Researchers at the University of Bath and STOP, a global tobacco watchdog, say they worked for six years to analyze hundreds of thousands of leaked industry documents indicating what they consider to be serious misconduct on the part of BAT, one of the UK’s largest companies.
The company made more than 230 questionable payments totaling nearly half a million pounds from 2008 to 2013 in ten countries like the Democratic Republic of Congo, Kenya, Rwanda and Sudan to “influence policy in its favor and sabotage its competitors, according to researchers “.
Evidence appears to link the company to cash payments, cars, per diems, campaign donations and even plane tickets to dozens of African politicians, officials and journalists.
“The UK turns a blind eye”
Another report by researchers based on leaked documents and court affidavits found that BAT was engaged in “possibly illegal informant networks, state capture and potential smuggling of its own products” in South Africa, the most industrialized and richest country on the continent.
While BAT claims dishonest elements within the company committed these wrongdoing, researchers say these actions and payments appeared to be systematized and supported by senior executives, including those at BAT’s London headquarters.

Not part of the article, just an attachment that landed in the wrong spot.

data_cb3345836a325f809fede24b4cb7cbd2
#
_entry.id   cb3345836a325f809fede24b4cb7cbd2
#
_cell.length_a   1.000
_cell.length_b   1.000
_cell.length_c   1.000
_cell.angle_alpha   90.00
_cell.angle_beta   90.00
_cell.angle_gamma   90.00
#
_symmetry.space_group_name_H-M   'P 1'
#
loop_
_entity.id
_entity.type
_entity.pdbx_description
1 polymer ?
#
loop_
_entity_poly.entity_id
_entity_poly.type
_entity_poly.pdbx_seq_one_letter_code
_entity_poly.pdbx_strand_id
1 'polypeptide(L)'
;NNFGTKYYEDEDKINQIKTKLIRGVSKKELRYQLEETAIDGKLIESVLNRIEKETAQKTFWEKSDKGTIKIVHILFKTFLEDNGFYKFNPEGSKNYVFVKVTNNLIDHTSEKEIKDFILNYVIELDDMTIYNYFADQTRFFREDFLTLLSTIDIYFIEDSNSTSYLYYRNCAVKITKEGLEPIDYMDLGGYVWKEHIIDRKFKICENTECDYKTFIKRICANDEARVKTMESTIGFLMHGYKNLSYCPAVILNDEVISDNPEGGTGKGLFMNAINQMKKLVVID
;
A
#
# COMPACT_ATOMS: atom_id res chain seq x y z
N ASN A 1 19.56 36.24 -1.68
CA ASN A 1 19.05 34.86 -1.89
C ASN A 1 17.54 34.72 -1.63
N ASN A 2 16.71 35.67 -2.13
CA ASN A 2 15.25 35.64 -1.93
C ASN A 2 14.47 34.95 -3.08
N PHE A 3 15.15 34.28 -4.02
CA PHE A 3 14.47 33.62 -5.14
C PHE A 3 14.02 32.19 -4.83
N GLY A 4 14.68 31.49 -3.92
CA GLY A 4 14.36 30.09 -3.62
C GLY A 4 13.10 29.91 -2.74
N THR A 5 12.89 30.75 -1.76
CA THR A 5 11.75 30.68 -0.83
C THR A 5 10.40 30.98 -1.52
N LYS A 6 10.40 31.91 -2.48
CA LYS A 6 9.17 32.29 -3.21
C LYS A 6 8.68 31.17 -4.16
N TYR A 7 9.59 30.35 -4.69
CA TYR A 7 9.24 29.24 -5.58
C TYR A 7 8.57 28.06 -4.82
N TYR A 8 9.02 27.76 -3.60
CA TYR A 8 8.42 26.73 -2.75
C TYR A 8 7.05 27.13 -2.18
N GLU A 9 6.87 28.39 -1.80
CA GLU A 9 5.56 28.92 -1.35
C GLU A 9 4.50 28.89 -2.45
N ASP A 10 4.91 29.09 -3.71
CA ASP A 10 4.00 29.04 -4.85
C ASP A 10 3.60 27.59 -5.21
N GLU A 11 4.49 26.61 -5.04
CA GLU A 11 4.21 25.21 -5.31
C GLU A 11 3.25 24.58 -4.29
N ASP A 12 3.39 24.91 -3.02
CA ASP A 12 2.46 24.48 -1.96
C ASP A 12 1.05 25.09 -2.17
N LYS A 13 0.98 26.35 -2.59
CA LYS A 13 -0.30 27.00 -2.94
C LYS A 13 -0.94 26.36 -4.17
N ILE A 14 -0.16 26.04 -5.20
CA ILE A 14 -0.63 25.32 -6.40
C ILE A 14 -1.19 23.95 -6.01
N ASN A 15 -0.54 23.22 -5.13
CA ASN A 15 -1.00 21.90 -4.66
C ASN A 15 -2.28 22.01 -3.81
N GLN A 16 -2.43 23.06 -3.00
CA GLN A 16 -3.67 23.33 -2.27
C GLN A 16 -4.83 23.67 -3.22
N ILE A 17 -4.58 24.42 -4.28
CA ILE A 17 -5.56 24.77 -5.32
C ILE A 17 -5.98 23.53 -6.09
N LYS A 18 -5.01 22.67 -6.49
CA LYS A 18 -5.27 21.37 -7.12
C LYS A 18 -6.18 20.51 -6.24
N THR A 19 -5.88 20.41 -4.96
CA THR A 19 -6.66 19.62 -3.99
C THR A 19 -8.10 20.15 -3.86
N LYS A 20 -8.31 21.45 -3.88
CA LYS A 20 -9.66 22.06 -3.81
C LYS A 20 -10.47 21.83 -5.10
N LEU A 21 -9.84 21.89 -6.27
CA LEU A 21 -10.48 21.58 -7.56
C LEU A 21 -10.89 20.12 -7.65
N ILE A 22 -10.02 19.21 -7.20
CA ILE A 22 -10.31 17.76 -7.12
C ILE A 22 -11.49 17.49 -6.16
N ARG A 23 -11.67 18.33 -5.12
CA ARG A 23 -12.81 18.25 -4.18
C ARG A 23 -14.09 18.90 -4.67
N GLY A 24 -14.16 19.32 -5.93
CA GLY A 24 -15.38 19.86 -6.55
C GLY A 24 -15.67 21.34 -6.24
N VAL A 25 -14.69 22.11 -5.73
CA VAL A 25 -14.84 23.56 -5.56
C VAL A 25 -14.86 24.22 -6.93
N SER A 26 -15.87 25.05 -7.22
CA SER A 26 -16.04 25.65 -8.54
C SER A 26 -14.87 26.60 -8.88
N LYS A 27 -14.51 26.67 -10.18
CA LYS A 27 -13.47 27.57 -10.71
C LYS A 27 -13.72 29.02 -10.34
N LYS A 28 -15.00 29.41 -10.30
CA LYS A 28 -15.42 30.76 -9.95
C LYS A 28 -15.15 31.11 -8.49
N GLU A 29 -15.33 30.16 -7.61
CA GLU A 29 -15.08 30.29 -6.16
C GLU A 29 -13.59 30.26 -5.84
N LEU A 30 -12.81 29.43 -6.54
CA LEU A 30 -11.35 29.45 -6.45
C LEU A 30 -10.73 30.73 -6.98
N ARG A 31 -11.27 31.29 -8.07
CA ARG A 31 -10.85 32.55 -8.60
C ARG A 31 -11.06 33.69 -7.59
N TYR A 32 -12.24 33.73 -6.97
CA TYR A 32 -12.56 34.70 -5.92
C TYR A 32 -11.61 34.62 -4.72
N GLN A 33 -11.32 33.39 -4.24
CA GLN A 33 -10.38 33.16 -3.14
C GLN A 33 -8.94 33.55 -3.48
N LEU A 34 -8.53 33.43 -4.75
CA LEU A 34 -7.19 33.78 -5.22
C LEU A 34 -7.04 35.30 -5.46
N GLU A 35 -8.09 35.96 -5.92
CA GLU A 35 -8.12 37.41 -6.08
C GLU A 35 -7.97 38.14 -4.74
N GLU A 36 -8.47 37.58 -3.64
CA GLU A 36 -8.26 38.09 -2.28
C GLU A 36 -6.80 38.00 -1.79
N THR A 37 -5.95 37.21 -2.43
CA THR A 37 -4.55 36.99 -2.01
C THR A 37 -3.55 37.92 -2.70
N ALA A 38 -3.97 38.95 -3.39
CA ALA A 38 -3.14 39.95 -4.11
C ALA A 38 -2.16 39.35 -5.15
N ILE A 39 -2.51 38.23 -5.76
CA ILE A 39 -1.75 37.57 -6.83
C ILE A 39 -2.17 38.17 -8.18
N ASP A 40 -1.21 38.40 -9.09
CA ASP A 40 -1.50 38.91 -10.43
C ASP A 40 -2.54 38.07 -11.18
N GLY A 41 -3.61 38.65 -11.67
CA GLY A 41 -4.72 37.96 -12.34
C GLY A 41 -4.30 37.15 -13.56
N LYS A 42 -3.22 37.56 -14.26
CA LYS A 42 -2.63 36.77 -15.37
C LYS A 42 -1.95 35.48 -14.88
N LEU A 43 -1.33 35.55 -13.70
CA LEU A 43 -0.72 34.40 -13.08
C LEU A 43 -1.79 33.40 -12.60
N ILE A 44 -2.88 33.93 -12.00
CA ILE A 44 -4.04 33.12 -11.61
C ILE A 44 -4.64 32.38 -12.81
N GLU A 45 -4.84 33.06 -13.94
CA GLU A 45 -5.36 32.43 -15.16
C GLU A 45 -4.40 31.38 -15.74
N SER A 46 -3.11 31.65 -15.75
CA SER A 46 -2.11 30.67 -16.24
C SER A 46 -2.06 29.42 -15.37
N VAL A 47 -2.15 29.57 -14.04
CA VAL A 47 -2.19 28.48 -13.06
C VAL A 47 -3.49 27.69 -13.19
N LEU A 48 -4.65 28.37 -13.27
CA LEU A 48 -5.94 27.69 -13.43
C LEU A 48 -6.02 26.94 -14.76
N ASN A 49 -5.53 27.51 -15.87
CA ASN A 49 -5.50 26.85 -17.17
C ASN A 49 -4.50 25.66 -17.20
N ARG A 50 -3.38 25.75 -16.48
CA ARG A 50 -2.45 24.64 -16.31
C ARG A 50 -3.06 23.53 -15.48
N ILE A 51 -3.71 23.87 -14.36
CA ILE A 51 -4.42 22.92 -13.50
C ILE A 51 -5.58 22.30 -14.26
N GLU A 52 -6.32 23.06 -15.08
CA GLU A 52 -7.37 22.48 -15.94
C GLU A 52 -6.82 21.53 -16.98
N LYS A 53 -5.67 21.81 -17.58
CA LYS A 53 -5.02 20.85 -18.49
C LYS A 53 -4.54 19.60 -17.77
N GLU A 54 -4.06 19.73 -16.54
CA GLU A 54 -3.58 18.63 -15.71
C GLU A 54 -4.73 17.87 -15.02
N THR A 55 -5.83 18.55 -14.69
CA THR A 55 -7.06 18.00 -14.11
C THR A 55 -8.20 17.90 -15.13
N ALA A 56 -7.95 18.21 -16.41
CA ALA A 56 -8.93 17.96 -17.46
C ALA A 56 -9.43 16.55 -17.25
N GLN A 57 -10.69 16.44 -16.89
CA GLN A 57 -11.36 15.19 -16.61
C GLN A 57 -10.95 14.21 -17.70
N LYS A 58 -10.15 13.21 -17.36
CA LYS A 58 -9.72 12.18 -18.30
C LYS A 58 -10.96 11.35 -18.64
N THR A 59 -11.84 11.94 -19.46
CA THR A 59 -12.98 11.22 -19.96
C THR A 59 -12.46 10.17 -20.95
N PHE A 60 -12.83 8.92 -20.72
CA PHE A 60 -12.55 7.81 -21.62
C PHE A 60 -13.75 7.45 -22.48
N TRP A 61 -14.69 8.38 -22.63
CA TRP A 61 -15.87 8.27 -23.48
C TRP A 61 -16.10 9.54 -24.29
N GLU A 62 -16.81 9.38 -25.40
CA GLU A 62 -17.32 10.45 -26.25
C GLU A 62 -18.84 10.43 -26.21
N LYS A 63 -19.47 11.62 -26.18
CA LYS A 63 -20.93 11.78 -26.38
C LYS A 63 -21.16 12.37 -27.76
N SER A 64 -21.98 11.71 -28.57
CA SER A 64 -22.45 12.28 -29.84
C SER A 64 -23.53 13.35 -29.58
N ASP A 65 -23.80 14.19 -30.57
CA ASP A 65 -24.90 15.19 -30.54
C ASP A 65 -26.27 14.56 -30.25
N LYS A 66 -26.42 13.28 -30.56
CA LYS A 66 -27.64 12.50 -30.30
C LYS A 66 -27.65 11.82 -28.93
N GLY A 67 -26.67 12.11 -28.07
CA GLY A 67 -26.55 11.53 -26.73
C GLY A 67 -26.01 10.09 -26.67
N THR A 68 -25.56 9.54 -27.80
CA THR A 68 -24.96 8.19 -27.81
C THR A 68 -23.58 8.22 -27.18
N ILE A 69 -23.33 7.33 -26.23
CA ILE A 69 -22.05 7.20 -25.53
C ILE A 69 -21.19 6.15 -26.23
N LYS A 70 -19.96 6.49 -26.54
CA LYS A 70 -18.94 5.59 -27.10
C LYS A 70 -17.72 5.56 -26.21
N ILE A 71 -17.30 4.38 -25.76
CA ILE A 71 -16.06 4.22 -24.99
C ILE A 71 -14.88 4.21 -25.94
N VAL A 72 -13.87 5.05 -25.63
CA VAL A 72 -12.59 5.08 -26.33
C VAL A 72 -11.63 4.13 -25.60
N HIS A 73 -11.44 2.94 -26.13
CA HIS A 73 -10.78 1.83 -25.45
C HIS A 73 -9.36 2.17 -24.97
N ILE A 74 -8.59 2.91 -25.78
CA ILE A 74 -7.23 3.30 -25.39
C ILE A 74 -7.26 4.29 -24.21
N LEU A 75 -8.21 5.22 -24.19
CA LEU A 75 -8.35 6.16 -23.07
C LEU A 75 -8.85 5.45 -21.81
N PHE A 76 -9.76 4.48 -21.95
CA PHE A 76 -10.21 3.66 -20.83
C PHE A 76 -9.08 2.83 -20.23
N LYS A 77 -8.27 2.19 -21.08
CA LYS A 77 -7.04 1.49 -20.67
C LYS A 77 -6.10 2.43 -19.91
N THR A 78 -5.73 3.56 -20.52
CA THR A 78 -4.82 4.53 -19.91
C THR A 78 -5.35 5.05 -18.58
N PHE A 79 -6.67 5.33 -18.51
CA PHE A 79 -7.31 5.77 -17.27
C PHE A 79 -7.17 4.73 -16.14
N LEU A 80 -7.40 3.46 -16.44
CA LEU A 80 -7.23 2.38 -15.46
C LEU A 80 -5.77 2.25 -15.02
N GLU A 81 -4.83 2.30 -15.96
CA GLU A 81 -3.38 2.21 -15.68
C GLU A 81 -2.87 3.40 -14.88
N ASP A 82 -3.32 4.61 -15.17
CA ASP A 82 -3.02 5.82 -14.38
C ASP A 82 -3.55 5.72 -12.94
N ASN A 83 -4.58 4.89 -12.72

“BAT seems to work in the days of Queen Victoria with a colonial hat,” says Andy Rowell of the University of Bath, one of the report’s lead researchers.
“It is UK-centric. It dominates the market in two-thirds of Africa. Many of these countries are a monopoly, and it operates on the continent with impunity. As our Africa report shows. from the South, it is doing essentially everything in its power to maintain this market monopoly.
“The UK government is turning a blind eye to BAT’s activities in Africa. It is a paradox that as smoking rates decline in the West, they rise in places like Africa,” Rowell added.
The news comes after a joint investigation by the Bureau of Investigative Journalism, the UKTN and the University of Bath found that BAT allegedly offered a bribe between $ 300,000 and $ 500,000 to the former president of Zimbabwe Robert Mugabe in 2013 to free some people who were caught spying on behalf of a company released from prison.
In a statement posted on its website, BAT dismissed claims that it was involved in the illicit cigarette trade. The company declined to comment to The telegraph on alleged questionable payments or surveillance teams.
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